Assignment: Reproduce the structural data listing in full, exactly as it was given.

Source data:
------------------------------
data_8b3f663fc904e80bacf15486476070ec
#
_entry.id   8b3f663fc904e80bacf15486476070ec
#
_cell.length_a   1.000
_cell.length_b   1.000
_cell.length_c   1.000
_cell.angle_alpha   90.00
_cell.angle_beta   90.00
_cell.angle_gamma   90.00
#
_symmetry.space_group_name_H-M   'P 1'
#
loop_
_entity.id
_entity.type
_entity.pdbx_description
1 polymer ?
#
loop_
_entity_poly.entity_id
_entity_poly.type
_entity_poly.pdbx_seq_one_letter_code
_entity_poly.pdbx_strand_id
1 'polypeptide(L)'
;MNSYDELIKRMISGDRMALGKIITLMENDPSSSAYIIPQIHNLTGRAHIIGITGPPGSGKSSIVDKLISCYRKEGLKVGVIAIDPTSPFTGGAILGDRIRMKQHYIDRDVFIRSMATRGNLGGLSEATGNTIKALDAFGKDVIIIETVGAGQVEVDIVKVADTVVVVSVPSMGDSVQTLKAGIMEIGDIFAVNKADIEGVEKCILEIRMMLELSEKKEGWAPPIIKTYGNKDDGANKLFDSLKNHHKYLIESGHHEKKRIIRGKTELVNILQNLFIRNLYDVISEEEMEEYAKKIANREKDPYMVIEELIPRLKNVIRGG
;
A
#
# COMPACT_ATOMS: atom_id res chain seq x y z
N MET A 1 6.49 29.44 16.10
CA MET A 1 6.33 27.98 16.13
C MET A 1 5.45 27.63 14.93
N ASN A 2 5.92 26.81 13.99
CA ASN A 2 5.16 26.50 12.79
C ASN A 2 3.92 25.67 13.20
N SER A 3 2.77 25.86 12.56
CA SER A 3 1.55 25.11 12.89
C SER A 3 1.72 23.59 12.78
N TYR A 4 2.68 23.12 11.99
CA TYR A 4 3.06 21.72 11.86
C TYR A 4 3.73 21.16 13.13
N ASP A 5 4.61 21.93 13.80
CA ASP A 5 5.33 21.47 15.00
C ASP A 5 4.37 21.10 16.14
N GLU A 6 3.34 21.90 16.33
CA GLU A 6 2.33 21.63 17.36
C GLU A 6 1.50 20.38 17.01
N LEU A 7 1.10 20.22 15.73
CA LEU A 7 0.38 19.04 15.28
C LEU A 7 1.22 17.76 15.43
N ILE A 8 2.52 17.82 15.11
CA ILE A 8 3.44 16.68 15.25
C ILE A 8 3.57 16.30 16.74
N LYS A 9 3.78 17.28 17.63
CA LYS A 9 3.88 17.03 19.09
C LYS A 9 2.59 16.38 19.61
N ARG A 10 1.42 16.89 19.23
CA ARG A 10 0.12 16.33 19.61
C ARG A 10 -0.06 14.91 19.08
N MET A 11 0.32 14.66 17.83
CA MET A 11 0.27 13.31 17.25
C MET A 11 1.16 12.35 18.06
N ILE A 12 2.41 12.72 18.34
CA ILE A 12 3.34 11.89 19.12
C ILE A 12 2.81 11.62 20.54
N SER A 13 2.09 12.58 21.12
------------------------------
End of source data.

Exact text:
data_8b3f663fc904e80bacf15486476070ec
#
_entry.id   8b3f663fc904e80bacf15486476070ec
#
_cell.length_a   1.000
_cell.length_b   1.000
_cell.length_c   1.000
_cell.angle_alpha   90.00
_cell.angle_beta   90.00
_cell.angle_gamma   90.00
#
_symmetry.space_group_name_H-M   'P 1'
#
loop_
_entity.id
_entity.type
_entity.pdbx_description
1 polymer ?
#
loop_
_entity_poly.entity_id
_entity_poly.type
_entity_poly.pdbx_seq_one_letter_code
_entity_poly.pdbx_strand_id
1 'polypeptide(L)'
;MNSYDELIKRMISGDRMALGKIITLMENDPSSSAYIIPQIHNLTGRAHIIGITGPPGSGKSSIVDKLISCYRKEGLKVGVIAIDPTSPFTGGAILGDRIRMKQHYIDRDVFIRSMATRGNLGGLSEATGNTIKALDAFGKDVIIIETVGAGQVEVDIVKVADTVVVVSVPSMGDSVQTLKAGIMEIGDIFAVNKADIEGVEKCILEIRMMLELSEKKEGWAPPIIKTYGNKDDGANKLFDSLKNHHKYLIESGHHEKKRIIRGKTELVNILQNLFIRNLYDVISEEEMEEYAKKIANREKDPYMVIEELIPRLKNVIRGG
;
A
#
# COMPACT_ATOMS: atom_id res chain seq x y z
N MET A 1 6.49 29.44 16.10
CA MET A 1 6.33 27.98 16.13
C MET A 1 5.45 27.63 14.93
N ASN A 2 5.92 26.81 13.99
CA ASN A 2 5.16 26.50 12.79
C ASN A 2 3.92 25.67 13.20
N SER A 3 2.77 25.86 12.56
CA SER A 3 1.55 25.11 12.89
C SER A 3 1.72 23.59 12.78
N TYR A 4 2.68 23.12 11.99
CA TYR A 4 3.06 21.72 11.86
C TYR A 4 3.73 21.16 13.13
N ASP A 5 4.61 21.93 13.80
CA ASP A 5 5.33 21.47 15.00
C ASP A 5 4.37 21.10 16.14
N GLU A 6 3.34 21.90 16.33
CA GLU A 6 2.33 21.63 17.36
C GLU A 6 1.50 20.38 17.01
N LEU A 7 1.10 20.22 15.73
CA LEU A 7 0.38 19.04 15.28
C LEU A 7 1.22 17.76 15.43
N ILE A 8 2.52 17.82 15.11
CA ILE A 8 3.44 16.68 15.25
C ILE A 8 3.57 16.30 16.74
N LYS A 9 3.78 17.28 17.63
CA LYS A 9 3.88 17.03 19.09
C LYS A 9 2.59 16.38 19.61
N ARG A 10 1.42 16.89 19.23
CA ARG A 10 0.12 16.33 19.61
C ARG A 10 -0.06 14.91 19.08
N MET A 11 0.32 14.66 17.83
CA MET A 11 0.27 13.31 17.25
C MET A 11 1.16 12.35 18.06
N ILE A 12 2.41 12.72 18.34
CA ILE A 12 3.34 11.89 19.12
C ILE A 12 2.81 11.62 20.54
N SER A 13 2.09 12.58 21.12